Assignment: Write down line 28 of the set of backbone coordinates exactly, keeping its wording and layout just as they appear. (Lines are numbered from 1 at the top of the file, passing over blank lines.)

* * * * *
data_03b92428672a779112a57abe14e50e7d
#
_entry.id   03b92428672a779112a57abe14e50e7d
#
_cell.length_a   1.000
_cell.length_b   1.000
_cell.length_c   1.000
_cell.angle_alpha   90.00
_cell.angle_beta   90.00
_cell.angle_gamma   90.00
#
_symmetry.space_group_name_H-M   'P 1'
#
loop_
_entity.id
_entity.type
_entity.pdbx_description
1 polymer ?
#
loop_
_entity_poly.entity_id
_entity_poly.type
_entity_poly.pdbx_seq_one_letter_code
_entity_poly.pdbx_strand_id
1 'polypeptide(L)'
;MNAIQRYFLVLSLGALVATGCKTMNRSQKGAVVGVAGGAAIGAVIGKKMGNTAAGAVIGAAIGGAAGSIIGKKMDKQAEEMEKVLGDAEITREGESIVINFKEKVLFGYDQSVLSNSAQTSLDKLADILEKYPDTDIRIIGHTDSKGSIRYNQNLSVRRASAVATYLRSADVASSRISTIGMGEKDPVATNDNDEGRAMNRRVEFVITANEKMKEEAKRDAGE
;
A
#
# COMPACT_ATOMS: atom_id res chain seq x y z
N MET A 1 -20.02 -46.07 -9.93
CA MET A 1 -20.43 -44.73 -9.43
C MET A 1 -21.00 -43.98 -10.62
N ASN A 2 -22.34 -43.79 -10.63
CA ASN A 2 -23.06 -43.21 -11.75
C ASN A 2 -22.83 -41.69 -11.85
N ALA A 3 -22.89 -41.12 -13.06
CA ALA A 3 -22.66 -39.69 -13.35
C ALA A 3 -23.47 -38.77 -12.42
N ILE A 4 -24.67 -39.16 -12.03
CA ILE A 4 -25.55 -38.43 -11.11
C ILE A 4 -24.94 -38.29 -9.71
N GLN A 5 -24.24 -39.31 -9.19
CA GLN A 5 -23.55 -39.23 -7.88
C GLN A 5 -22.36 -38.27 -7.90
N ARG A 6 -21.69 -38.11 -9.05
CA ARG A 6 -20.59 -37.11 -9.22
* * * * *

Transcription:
A